Least Successful Part
- Some of the anticipated conversations did not happen the way we thought they might. We had hoped that at certain junctions people would be interested in discussing ideas but people were not yet comfortable enough with each other to really speak out.
- getting people to ask their own questions
- Reading through the drashot - there was little to comment on and they started bringing the food in, so people were hungry and distracted.
- Follow-up. A couple people were really into it. But everyone else just came and left and has nothing to do with us now. Not that it should be a requirement, but we could've done a better job to make connections with people.
 During which parts did you struggle to retain the attention of the attendees?
- Random parts of Maggid
- During matzah, marror, korech -- although it might have been because we had to wait for Hillel to get us more charoset.
- At both the beginning of maggid, when people were still settling down into chilling for a little while before dinner, as well as towards the end, with darshaning the pesukim and stuff. Also, people weren't so into the songs, at least the way we did them, assigning roles and whatever.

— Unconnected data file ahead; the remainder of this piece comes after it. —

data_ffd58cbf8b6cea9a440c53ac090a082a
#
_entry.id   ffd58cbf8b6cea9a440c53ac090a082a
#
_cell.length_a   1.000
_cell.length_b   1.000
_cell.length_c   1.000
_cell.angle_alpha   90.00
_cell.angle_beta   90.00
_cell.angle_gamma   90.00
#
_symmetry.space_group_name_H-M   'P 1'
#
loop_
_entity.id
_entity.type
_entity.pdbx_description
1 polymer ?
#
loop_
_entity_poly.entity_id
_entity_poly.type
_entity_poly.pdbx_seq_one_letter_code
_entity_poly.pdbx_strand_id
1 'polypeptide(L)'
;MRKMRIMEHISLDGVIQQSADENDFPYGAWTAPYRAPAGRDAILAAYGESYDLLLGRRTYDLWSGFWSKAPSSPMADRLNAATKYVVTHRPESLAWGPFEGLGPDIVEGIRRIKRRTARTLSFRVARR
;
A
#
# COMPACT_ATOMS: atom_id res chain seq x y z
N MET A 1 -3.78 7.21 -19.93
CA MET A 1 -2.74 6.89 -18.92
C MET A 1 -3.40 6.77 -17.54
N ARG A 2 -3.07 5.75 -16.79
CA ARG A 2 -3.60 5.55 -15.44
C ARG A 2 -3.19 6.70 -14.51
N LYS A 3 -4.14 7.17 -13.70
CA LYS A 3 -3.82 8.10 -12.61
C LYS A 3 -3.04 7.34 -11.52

During which parts of the seder did people seem particularly attentive?
- the four sons seemed to work out pretty well, as well as the question game we played during "ma nishtanah"
- What other kinds of slavery are we in? Jobs, military industrial complex, poverty, violence cycles, GPA, etc.
- The beginning; dayenu
- The fun parts: Green onion fights, dropping wine, all the active stuff, they were loving it
 Something everyone else should copy from you
- The comfort level
- Activities where you get up and walk around and explain your interpretation.
- set up in a square; use 20 questions as afikoman hunt
- fun environment, very relaxed, telling jokes
 What would you add for next year?
- more ice breakers toward the beginning, so that the comfort is obtained earlier on. as well as more organization as far as cues when each leader should speak so that it isn't all on one person